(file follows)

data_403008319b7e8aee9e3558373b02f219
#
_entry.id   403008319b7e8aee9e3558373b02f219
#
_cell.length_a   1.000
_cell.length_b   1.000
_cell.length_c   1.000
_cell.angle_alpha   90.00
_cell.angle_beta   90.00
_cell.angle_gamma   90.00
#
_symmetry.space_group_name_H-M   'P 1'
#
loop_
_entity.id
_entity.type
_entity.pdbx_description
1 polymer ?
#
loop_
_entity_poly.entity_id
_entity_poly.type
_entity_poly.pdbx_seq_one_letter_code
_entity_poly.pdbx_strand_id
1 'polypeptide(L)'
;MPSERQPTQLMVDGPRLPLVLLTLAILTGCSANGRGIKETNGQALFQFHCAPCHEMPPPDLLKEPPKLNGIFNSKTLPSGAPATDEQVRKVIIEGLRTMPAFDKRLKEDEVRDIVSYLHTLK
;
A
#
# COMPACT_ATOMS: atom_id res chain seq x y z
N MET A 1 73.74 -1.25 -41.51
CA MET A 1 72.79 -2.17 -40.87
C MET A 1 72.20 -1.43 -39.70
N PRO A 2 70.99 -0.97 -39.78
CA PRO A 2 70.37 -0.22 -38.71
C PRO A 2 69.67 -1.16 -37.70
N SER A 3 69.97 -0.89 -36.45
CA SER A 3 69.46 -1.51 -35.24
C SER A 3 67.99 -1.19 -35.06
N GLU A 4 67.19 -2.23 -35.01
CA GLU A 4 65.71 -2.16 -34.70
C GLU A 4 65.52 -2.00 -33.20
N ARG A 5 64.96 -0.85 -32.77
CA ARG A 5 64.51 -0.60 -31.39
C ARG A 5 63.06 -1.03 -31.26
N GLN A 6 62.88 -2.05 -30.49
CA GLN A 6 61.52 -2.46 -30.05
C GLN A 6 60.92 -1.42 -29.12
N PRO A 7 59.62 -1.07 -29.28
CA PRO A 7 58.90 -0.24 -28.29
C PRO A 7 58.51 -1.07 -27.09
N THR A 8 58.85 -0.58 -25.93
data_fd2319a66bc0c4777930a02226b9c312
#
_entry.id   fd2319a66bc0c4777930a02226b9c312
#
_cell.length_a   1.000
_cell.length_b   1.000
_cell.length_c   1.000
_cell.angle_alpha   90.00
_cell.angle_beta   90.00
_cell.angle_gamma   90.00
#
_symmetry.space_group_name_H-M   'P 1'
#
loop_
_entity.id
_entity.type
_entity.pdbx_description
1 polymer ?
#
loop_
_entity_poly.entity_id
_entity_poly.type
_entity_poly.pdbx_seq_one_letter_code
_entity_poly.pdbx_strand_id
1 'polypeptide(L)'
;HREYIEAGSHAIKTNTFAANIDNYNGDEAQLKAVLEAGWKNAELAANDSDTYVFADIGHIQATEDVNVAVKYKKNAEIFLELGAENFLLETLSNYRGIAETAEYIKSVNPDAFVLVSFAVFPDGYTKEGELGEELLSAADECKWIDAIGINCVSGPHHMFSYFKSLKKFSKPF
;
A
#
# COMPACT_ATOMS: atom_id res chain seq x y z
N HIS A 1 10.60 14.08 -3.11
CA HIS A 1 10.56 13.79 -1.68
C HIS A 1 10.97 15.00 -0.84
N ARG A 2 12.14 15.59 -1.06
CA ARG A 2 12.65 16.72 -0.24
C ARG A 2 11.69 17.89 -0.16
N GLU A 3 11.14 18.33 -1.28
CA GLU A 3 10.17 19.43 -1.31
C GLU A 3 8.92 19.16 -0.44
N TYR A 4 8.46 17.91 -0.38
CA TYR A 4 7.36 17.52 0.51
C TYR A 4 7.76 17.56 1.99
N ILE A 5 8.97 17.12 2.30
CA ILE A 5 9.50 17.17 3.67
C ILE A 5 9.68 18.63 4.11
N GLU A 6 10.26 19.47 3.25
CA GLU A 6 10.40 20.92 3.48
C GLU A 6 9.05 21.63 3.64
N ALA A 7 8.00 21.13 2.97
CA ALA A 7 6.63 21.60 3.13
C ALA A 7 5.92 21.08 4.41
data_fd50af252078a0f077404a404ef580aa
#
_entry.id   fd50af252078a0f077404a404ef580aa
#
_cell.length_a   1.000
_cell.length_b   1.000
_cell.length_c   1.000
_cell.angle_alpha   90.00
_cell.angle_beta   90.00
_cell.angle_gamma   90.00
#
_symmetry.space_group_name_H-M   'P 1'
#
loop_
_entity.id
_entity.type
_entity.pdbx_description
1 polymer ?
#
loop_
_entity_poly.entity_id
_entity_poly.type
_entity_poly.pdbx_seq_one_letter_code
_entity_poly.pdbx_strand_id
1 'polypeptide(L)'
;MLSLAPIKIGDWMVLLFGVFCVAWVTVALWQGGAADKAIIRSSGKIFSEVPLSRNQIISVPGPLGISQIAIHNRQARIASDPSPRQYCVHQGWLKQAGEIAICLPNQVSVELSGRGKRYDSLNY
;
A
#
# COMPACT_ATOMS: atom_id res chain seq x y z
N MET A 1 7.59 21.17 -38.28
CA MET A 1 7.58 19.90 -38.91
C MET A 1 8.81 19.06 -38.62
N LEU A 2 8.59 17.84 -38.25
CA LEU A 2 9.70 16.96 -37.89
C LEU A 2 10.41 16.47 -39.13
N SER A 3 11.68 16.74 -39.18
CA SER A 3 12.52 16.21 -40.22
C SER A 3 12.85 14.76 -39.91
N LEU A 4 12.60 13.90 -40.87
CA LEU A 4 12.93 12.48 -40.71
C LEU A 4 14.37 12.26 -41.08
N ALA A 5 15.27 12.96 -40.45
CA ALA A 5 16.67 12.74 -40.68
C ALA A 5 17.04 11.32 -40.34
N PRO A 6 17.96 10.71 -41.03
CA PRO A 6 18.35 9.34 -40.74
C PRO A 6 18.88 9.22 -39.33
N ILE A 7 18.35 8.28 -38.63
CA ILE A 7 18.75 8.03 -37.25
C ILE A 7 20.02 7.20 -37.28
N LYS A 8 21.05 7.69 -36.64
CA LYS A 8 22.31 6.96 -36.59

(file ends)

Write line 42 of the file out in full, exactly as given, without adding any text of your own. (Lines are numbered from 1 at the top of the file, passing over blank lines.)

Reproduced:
C GLU A 4 65.52 -2.00 -33.20